This debasing desolation was taking my life down the drain. And I was taking those women with me. Women who offered me their bodies as experiments to the search for my liberation. Women who wanted to stay through it all but I didn’t allow them. Women who were lost like me. Women.

And son, if you don’t wake up from this slumber you kill a lot of people. You are a suicide bomber. And for you, as it is for the rest, there’ll be no virgins waiting in heaven.

It goes on and on. You have to decide if this is how you shall live your life. If the wreck of your body will be the ocean women drown. You have to decide.

In January 2015 I gave it all up. My parents were on another verge of divorce. This time I pleaded with them to talk. Daddy was hearing none of it. Mama was sickly and he said, “Your mother could die in August.”

That was it. I was done.

He didn’t care, didn’t want to. It was his way or no one’s.

I cuddled my bones in the bedroom that evening, kneeling, crying and praying to God. Admitting that I could not do it alone. I put a Gospel Hiphop playlist from Richie Records. And read C. S. Lewis. I gave it all up. Everything I did not have control over.

This was the year I met the 30-year-old woman who disappeared on me after a wondrous and life-changing one-night stand. She left me with word that I should love an adult to know what love means. She knew what she was saying. Loving adults is the most difficult thing you will ever have to do in your life.

I had two bruising relationships after that, but I kept working to better myself. Sometimes you meet people who are where you’re from, and you think you can save them and still keep them, but their pain overwhelms them and they wash you away like you washed other people in your past. And you’re left in shackles. Nas said in his 1994 Illmatic album, “Life’s a bitch and then you die!”

This is not just my story. It is the story of many men who do not have Facebook accounts, whom you sit with in matatus and next to in church. Men who show up for football matches and those wallowing in bars, luxuriating their problems with puffs and loud painful music.

In all this rubble, people still want to get into fulfilling relationships. Many times without working on themselves. When you are young, romantic relationships are like fancy cars on Need For Speed (NFS). Fast, flashy, and fondling. Then you grow older and replace the f’s with stability, soundness, and sobriety. Less sin, less sadness. But you still want more sex.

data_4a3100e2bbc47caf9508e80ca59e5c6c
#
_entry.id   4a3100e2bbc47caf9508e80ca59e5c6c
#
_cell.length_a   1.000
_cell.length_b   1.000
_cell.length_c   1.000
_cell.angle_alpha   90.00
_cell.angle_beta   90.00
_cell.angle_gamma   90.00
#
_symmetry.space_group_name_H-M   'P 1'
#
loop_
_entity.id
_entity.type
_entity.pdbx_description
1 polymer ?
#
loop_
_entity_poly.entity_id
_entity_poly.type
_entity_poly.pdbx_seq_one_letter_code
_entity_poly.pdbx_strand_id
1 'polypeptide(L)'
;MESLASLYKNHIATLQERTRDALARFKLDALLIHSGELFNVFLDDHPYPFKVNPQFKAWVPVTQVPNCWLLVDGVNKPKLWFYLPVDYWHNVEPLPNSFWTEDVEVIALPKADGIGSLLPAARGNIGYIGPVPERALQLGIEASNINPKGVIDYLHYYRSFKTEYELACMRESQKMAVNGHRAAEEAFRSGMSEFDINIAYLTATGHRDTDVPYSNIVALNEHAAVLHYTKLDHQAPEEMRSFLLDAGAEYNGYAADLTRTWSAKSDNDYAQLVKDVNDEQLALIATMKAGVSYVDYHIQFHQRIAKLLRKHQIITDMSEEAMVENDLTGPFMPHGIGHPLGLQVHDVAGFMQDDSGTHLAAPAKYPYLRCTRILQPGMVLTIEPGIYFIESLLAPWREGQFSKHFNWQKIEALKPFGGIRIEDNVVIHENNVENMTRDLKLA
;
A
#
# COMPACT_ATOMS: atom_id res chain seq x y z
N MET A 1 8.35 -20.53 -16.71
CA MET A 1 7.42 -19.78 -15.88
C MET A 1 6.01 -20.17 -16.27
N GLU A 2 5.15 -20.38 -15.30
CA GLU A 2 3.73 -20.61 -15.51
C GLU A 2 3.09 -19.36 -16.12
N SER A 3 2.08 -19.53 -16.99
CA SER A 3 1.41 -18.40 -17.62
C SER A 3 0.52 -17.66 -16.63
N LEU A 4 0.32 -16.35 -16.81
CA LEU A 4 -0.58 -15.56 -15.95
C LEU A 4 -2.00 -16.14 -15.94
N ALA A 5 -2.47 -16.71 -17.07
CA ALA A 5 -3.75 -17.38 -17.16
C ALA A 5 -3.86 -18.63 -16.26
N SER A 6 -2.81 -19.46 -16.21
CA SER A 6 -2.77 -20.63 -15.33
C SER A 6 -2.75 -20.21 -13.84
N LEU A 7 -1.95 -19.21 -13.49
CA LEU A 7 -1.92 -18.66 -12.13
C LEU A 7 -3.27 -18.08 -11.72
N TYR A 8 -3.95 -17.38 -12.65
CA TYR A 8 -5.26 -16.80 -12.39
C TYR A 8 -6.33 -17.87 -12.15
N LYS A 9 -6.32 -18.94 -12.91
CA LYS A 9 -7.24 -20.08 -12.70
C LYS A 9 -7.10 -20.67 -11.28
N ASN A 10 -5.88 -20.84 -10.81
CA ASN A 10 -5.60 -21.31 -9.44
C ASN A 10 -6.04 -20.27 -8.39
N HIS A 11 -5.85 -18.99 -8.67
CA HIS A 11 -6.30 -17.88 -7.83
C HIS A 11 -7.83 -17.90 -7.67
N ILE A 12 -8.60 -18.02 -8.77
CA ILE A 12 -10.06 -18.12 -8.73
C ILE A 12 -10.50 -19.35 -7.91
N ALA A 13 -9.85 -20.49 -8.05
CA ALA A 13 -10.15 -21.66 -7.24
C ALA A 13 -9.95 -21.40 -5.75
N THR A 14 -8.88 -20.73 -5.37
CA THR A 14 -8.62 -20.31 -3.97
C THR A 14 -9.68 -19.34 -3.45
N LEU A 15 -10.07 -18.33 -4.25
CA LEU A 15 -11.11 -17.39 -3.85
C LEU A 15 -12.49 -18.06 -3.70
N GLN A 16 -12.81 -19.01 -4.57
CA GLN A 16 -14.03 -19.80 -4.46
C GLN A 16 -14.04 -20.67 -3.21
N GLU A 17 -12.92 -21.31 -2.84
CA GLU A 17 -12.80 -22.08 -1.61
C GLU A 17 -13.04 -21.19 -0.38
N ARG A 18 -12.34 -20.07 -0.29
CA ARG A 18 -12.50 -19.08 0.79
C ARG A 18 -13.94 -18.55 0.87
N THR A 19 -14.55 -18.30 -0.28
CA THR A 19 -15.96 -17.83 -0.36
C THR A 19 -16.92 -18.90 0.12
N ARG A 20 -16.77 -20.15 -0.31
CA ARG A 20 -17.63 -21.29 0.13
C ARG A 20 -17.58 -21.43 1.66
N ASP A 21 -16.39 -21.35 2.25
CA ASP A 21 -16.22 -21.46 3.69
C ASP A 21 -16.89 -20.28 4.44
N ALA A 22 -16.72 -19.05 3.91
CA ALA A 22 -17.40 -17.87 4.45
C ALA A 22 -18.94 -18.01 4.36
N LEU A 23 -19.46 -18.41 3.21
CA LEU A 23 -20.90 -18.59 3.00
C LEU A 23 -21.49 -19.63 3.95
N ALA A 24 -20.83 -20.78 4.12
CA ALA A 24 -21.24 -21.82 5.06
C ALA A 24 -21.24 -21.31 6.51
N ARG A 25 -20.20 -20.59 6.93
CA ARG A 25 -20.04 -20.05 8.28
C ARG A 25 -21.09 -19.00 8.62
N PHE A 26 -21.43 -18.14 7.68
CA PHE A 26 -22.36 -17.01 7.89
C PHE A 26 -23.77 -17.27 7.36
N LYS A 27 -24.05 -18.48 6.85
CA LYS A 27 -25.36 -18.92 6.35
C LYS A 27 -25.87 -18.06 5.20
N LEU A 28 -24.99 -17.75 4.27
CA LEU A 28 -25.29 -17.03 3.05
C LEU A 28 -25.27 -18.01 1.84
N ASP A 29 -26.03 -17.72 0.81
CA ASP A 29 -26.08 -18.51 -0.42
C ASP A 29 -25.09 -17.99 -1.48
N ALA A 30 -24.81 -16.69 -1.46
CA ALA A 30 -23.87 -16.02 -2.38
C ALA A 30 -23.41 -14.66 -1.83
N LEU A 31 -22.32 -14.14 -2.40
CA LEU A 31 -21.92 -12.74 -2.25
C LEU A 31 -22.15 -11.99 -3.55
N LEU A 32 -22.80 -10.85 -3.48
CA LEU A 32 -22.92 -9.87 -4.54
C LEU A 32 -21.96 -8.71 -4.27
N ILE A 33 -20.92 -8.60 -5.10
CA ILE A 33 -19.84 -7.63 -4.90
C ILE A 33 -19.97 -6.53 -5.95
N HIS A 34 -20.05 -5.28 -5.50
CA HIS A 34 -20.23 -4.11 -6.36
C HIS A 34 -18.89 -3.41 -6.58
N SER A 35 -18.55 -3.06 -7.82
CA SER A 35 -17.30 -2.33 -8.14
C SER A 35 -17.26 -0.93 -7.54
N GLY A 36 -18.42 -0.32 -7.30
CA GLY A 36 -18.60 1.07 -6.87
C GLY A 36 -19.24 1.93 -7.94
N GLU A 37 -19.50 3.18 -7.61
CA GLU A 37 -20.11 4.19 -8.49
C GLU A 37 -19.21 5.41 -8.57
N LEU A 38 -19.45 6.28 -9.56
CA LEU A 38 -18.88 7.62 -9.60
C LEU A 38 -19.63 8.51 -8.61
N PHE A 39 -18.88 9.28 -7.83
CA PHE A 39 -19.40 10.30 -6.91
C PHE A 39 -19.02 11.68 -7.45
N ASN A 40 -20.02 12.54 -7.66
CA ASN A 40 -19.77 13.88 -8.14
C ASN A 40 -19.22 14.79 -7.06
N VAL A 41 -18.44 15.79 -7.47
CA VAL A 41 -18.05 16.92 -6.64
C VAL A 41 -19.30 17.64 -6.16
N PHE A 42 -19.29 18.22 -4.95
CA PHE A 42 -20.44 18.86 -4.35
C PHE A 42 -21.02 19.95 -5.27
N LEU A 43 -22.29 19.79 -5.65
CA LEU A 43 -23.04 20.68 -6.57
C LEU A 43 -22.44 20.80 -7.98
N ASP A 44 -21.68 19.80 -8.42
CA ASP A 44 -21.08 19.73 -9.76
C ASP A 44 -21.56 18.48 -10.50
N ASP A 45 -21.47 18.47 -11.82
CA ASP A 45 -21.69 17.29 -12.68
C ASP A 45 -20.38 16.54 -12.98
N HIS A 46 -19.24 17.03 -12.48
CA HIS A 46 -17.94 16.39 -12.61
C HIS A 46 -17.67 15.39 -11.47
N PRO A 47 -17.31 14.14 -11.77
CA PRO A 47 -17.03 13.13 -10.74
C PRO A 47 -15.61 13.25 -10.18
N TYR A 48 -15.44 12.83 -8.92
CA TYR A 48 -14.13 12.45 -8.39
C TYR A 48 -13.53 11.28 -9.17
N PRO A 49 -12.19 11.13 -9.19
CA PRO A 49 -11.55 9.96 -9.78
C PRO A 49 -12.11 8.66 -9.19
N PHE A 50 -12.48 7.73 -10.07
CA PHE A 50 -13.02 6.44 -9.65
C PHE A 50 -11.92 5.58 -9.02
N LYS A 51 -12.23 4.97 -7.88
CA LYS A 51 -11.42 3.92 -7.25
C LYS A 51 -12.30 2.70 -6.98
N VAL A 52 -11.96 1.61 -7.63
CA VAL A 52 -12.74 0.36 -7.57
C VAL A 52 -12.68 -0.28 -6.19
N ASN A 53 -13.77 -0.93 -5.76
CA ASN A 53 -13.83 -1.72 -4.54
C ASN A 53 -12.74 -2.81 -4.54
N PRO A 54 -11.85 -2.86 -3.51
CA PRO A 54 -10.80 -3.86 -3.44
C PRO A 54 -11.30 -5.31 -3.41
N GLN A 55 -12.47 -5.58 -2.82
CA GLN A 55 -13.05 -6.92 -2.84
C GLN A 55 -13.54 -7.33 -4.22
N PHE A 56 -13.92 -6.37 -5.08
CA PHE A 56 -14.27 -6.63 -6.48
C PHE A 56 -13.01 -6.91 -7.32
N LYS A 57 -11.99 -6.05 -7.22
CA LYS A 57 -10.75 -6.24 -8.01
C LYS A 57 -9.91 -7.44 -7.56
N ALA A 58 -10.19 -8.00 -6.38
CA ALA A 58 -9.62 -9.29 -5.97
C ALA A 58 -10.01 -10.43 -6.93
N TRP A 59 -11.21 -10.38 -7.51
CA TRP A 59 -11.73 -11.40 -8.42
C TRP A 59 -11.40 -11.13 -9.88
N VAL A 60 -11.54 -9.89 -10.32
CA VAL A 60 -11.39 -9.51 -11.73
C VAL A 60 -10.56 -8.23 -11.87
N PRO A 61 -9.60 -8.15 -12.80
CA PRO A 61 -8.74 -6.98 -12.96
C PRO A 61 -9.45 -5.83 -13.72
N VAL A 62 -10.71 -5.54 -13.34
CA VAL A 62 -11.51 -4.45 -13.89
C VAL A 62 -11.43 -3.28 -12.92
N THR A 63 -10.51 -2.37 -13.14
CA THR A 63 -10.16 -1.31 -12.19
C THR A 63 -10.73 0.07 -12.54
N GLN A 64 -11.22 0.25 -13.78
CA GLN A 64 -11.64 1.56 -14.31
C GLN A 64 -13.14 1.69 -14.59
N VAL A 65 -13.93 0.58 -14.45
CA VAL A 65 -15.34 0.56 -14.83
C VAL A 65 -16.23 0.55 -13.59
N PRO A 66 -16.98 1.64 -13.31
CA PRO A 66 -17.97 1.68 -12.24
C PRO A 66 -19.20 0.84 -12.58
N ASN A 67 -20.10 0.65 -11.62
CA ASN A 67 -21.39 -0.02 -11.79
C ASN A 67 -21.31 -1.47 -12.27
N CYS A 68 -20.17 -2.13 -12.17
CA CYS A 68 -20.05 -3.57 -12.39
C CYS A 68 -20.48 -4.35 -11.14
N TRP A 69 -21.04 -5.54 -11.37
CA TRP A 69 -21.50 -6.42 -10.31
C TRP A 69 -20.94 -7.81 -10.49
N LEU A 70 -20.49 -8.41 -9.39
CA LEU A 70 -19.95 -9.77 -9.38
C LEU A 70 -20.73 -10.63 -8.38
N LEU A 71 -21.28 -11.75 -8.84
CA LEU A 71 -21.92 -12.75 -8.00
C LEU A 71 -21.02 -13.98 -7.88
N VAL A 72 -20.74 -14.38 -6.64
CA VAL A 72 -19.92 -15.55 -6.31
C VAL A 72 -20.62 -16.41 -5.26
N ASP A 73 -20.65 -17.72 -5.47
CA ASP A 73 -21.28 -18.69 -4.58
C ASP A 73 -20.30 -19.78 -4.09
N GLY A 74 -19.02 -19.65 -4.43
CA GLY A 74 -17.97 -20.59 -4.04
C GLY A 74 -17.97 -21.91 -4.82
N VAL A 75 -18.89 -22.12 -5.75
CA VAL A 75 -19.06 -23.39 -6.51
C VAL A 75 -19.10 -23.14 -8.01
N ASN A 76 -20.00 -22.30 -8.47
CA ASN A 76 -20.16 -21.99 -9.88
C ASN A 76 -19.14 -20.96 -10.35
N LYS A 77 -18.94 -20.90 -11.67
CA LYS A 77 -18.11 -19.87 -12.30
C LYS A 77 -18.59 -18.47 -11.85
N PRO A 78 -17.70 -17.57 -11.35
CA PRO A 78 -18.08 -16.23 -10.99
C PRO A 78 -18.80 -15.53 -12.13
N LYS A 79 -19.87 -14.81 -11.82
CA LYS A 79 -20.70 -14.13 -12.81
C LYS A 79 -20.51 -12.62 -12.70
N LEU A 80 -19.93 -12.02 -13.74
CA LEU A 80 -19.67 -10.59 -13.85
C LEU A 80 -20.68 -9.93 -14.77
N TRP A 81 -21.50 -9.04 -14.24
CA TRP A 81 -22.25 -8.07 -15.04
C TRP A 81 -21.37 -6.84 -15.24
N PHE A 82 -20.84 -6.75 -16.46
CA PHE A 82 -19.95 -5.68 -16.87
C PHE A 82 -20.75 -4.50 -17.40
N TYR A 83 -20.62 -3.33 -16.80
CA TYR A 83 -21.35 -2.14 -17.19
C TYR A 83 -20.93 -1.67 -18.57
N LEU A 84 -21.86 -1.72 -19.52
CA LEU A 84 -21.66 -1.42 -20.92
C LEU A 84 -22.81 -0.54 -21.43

If you’re lucky, and hell-bent on settling, you’ll meet your person. Many of us want to. Though often forgetting that functional relationships are built on blood and sweat. Not someone killing you. But acknowledging you can’t experience happiness if you want to hold on to your old self. You can’t be comfortable with keeping secrets from your partner, thinking they will be the doctors to your childhood trauma. You have to ask yourself what you are willing to give, how much you’re willing to give it and how far you’re willing to go – and inquire within your conscience whether your resolution is fair for the other person.

Why do you want a relationship?

Do you want to get into a relationship just to feel good? You have to ask why you want it. A lot of us are never quite prepared for the sacrifice such commitments come with. You have to undergo a transformation. It is the most difficult part – to have to open your wounds to somebody, laying bare your gaping unsexiness. And giving them the liberty to choose what to do with these uneasy truths.

You have to work on your pain to be a better person. To scrap off the mask and deal with your throbs. Rumi said, “The cure for the pain is in the pain.”

You have to overcome the pain. You have to incapacitate it. You have to free yourself. Free yourself!

Childhood Trauma, Rape & The Burden of Abuse on Relationships | By Onyango Otieno (@Rixpoet)

Childhood Trauma, Rape & The Burden of Abuse on Relationships | By Onyango Otieno (@Rixpoet)

This post has been read 273 times!